The Fresh Loaf

News & Information for Amateur Bakers and Artisan Bread Enthusiasts

Quest for the Absolute PERFECT Croissant!

  • Pin It
YBMHP's picture
YBMHP

Quest for the Absolute PERFECT Croissant!

Hi everyone!!!

   I'm new to this site and haven't read through all the post so please bear with me if this post is similar to a previous one. Like my title says I'm on the quest for the absolute perfect croissant recipe. I've been playing around with Peter Reinharts croissant recipe (Artisan Everyday) but would love to hear how everyone else makes croissants and what shortcuts/tips you have. I've been mixing my butter (3 sticks) with a few tablespoons of flour before shaping into a 6-inch square but I've seem some tutorials (youtube) that lay out the butter (not sure how many sticks here probably 4 or 5??) on a peice of parchment then pound it until it's 1/2-inch. Has anyone tried this method??? I'm very intrigued by it because it seems so much easier and cleaner but I'm not sure if there are any other tips to it. Also, PR's recipe calls for the dough to be rolled out 24" x 9" and to cut each peice 4" x 9" and roll it approx. 7 turns, I've seem a video (also on youtube) where the triangles where cut and then rolled out even more with the rolling pin so that they where very long before rolling them up. Is there any harm in doing this? Another question I have is, is it absolutely neccessary to rest the dough 15 minutes between each turn? What steps can I cut out and what should I follow to the T??? Thanks everyone I hope to hear from you guys with tips and recipes on your absolute perfect croissants!!!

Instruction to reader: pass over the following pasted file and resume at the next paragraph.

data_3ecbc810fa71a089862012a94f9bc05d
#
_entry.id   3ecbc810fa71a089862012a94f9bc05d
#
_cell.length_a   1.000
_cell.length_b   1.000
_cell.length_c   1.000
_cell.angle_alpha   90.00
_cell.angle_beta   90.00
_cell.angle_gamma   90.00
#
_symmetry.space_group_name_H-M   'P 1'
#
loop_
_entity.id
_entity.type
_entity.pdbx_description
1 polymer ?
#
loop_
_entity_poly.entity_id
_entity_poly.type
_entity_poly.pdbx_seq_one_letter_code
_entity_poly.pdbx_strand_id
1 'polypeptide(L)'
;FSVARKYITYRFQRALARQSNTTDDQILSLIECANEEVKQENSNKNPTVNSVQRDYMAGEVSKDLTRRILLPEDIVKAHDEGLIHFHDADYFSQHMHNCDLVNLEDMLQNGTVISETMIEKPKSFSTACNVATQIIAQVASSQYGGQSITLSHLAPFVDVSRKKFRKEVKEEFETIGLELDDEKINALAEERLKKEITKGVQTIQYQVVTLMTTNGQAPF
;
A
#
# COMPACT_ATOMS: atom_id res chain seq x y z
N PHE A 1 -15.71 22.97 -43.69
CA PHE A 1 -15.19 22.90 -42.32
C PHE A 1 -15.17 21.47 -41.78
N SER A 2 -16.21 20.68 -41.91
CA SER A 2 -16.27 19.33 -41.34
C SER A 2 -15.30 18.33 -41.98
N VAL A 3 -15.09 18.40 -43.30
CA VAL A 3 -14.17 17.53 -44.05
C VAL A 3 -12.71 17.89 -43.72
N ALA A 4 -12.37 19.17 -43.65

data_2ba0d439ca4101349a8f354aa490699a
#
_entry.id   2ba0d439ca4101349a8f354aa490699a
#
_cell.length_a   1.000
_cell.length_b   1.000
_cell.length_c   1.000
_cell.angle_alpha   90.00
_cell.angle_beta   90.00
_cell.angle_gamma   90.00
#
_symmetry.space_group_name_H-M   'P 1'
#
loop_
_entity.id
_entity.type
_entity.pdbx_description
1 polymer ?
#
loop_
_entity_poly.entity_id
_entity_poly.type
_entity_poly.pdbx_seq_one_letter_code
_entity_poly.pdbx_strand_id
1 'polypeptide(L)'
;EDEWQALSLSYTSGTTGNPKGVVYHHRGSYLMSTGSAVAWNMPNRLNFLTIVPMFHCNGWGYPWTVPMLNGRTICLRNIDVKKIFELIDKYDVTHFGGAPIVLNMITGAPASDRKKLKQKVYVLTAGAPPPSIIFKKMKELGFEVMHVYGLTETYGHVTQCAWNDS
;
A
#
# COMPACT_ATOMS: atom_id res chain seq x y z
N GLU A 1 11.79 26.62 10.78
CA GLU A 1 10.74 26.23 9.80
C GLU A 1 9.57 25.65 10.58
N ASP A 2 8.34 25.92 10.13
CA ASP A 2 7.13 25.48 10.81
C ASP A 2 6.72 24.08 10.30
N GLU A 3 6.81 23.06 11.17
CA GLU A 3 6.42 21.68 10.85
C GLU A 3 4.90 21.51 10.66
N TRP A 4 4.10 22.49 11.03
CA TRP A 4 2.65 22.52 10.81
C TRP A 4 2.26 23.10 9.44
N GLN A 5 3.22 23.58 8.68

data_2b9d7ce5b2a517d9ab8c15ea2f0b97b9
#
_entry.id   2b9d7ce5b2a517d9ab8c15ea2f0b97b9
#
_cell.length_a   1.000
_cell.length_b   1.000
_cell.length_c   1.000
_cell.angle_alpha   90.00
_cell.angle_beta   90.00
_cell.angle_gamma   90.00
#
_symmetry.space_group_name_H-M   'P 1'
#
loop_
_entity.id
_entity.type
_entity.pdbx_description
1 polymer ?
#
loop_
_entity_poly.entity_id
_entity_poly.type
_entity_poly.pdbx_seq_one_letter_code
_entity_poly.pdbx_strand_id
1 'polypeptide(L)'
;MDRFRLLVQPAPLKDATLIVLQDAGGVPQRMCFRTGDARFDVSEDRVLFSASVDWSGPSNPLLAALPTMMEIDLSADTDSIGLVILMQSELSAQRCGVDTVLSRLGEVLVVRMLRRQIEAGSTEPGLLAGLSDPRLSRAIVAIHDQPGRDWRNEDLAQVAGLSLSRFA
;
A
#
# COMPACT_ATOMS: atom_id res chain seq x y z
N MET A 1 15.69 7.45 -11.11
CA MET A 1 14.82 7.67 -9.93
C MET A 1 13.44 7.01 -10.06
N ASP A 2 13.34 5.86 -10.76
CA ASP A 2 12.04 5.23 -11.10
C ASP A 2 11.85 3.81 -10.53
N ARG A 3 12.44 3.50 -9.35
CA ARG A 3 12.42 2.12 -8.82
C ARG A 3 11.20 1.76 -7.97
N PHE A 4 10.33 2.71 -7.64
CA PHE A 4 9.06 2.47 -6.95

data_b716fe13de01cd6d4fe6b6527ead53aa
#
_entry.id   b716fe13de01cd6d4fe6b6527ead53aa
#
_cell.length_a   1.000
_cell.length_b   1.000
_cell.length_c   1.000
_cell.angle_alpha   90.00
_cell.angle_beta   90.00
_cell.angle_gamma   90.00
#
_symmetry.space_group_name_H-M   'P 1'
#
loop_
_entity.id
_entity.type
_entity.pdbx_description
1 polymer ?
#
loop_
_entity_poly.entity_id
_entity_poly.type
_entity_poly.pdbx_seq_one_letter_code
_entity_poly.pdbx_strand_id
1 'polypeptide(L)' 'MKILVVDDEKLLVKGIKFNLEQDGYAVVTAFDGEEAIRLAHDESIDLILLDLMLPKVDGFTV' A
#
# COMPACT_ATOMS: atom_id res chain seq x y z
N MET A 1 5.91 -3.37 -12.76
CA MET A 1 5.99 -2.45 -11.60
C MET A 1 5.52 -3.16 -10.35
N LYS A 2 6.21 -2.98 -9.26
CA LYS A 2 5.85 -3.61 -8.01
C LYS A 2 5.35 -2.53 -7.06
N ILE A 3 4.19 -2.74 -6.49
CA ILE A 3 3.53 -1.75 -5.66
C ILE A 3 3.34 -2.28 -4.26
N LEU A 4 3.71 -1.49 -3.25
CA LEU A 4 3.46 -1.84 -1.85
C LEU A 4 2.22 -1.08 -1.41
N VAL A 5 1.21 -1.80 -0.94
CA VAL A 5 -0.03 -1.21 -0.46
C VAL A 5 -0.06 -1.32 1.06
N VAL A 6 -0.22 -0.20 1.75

lazybaker's picture
lazybaker

Here are some links that were posted on here:

http://www.thefreshloaf.com/node/22677/poolish-croissant-pursuit-perfection

http://www.weekendbakery.com/posts/wkb-2012-croissant-making-log/

Elongation of the triangles is fine as long as the butter doesn't melt.  Fifteen minutes is too short. Since I put the dough in the freezer, I wait for 30 minutes. Usually if the dough is left in the fridge, it's an hour. Enough time helps the butter to firm a bit and the gluten to relax in order to roll out easily.

 

YBMHP's picture
YBMHP

Thanks lazybaker, I'll try to freeze the dough for about 30 minutes the next time I make a new batch. Do you find that your dough resists being rolled out for the final roll to be shaped? I find that my dough needs a little prodding. It tends to not wanna' go and shrinks back so I have to wait a little more before I try to elongate it to about 28" or 32" x 9". Sometimes I feel as if I'm pushing it a little to hard (doqnwards and outwards) to get it to where I want it to be, maybe I'm breaking the layer I so painstakingly have been trying to create? I donno'.

lazybaker's picture
lazybaker

Yes, I do find it difficult to do the final roll before cutting because of the gluten. I just put the dough back on a tray, cover the dough with plastic wrap, and return it to the fridge or freezer to relax the gluten for 30 minutes or so. Then I try rolling the dough out again. Sometimes after cutting the triangles, the gluten in the dough might make it hard to stretch and elongate the triangles. Just place the triangles on the tray, cover with plastic wrap, and return to the fridge to relax the gluten. Don't try to stretch the triangles when the gluten is strong. I had triangle tips break off before because I was too impatient. I like the thickness of the triangles to be a bit thicker than 1/4" thick.

I wouldn't worry about breaking the butter layers if the butter is cold. I would worry about melting butter. 

I prefer kneading and laminating the dough when the room temperature is 65 to 70 degrees F. The ideal temperature for proofing is between 75 degrees and 80 degrees F. 

YBMHP's picture
YBMHP

You know that's interesting, because PR's recipe does not emphasize resting/chilling the dough. he only says to rest 15-20 minutes at room temp, and to only chill if it looks like it's melting. I didn't 'chill' the dough once in all three times that I've made croissants/danish. I did notice that at the end while I was stretching the dough to shape them the tips were really sticky and greasy, maybe the butter melted??? It looks like I need to make another 'test' batch, this time 'll probably use Hamelman's or TXfarmer's recipe insteadand make sure I chill them good. Thanks again for the tips!